Indie Publishing Reference Guide
We know that getting to your first publishing deal can be daunting.
It’s hard to know what to expect
but there’s plenty of resources out there. We’ve collated a few of these to save you time and help
get you on your way to your first negotiation.
The Overall Process
Before jumping into specifics, it’s best to make sure you have a general idea of how publisher
Alessandro Cossidente, formerly of META Publishing and Raw Fury, wrote a fantastic article
discussing how publishers select, review, and sign indie games [Link]
Akapura Games, an indie publisher in the US, also shared some useful information on the
publishing process [Link]
And lastly, if you’re looking for something more top-level, check out CrazyLabs quick 5-point guide
on the steps to getting published [Link]
Finding a Publisher
Indies have a lot more choices with publishing than ever before. There are now specific indie
publishers in every region who understand how to work with indie devs, and what’s going to
work best for your new release.
Beamable have published a useful (but not exhaustive) list of publishers from around the industry
that can save you some time googling [Link]
If you’re looking for a more exhaustive list that includes mobile, AAA, and niche publishers, you can
check out this huge list from GamesRound (that even mentions what platforms they support) [Link]
Preparing your Pitch
There’s no fixing a bad first impression, especially with busy publishers. Make sure your pitch is
airtight before making that important call.
Brian Upton, formerly of Sony Santa Monica and Red Storm Entertainment, held a fascinating and
entertaining talk at GDC 2017 about what to avoid in your game pitch and what questions you
need to answer [Link]
Tinybuild’s CEO wrote a great walkthrough on how to pitch your game, both to publishers and the
press, and give yourself the best chance of getting a positive response [Link]
Lastly, check out Meta Publishing’s guide on building your pitch document and what publishers
want to see in the deck itself [Link]
Securing a Contract
Now we get into the weeds of contract law and getting what you want. Indie publishers typically
build their contracts with indie developers in mind, meaning you’re not signing away the same
rights that a AAA company would with their usual publishing model.
There are tons of little things to note, and lots of major things to negotiate, so make sure you’re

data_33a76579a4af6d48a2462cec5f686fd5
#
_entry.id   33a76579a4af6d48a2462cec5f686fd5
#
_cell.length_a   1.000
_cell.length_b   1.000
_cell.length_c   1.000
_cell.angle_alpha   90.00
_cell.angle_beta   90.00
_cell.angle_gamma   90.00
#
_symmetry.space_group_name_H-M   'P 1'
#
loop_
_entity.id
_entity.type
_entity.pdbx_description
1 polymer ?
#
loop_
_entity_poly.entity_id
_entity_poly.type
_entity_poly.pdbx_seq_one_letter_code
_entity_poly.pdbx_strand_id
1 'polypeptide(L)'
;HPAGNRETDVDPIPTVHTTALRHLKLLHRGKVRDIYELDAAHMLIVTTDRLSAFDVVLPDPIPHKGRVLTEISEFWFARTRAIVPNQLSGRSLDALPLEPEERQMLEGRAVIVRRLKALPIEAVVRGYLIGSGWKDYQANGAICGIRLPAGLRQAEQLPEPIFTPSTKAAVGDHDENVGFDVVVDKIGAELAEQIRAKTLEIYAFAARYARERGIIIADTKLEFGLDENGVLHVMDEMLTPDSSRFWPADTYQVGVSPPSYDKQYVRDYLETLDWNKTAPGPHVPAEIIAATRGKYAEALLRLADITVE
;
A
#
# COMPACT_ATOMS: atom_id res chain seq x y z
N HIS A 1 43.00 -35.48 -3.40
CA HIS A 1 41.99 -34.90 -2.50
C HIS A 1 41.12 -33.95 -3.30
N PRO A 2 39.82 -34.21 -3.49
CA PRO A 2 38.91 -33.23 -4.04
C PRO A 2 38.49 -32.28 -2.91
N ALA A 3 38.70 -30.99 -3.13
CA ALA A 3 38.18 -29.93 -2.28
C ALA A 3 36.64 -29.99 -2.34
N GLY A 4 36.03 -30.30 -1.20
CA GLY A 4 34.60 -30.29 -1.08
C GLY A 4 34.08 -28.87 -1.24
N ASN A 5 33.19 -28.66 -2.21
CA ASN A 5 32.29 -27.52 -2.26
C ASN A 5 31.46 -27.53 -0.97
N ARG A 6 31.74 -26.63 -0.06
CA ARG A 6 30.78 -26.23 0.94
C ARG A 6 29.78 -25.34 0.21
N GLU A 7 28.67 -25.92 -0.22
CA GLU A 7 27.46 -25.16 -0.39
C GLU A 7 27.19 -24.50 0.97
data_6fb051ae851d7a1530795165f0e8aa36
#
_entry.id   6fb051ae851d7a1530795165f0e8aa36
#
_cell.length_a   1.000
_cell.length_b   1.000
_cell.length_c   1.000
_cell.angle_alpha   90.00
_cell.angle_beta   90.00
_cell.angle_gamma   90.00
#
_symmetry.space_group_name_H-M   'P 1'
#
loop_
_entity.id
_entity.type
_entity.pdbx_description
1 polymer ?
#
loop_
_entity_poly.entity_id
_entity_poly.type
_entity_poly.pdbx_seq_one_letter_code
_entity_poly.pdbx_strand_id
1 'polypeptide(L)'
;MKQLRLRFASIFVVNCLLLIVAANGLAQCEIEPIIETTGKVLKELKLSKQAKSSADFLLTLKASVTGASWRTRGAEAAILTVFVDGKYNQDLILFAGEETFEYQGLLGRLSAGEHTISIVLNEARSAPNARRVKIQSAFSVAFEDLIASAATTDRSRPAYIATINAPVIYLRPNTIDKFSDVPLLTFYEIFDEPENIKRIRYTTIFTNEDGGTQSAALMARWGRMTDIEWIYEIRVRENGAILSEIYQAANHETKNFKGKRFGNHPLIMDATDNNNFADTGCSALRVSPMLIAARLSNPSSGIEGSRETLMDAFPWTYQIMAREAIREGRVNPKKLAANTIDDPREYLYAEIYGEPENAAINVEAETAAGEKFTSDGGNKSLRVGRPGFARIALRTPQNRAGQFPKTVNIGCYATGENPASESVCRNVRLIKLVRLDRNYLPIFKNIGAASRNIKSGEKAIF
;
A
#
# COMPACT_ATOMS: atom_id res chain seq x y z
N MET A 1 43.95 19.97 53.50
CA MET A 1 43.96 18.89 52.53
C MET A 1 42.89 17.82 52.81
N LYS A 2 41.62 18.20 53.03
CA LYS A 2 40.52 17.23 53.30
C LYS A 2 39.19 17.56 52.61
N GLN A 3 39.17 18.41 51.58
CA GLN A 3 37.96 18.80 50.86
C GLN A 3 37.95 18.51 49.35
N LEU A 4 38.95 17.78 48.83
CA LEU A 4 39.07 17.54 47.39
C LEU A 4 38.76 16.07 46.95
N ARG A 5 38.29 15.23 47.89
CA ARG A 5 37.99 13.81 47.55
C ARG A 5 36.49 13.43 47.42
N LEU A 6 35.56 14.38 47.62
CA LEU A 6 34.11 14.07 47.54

taking your time and working with a publisher you trust.
For an insightful walkthrough of every part of a typical contract you can check out Michael Shortt’s
presentation. Michael is a contract law specialist from Montreal with a focus on Indie developers.
Michael goes through every single section of a contract in detail and highlights the key areas to
note and what some of the most important legal terms mean. [Link]
If you’d prefer to read an article on the subject, you can check out this write-up of Kellen Voyer’s
talk from GDC 2020 that breaks down many of the same aspects. [Link]
Once you’ve watched Michael’s walkthrough, or read Kellen’s, you’ll be better prepared to tackle a
publishing agreement. Indies have the unique opportunity to see some of these contracts before
ever speaking to a publisher.
Raw Fury Developer Resources
Raw Fury began publishing their agreement template online in 2020 so that indies came in with
the full knowledge of what Raw Fury expect. As well as their publishing contract, their developer
resources also include:
- - Game Fact Sheet Templates
- - Sales Projection Templates
- - A Rough Pitch Deck Template
- - Marketing Overview Templates
Check it out here [Link]
Following Raw Fury’s move to publish their standard agreement, WhiteThorn games also published theirs. It’s useful to compare the two to see how different publishers construct and write their agreements [Link]
And that’s it! Hopefully any lingering questions have been answered by one of the above resources. But, if you’ve still got questions about getting to release, get in touch.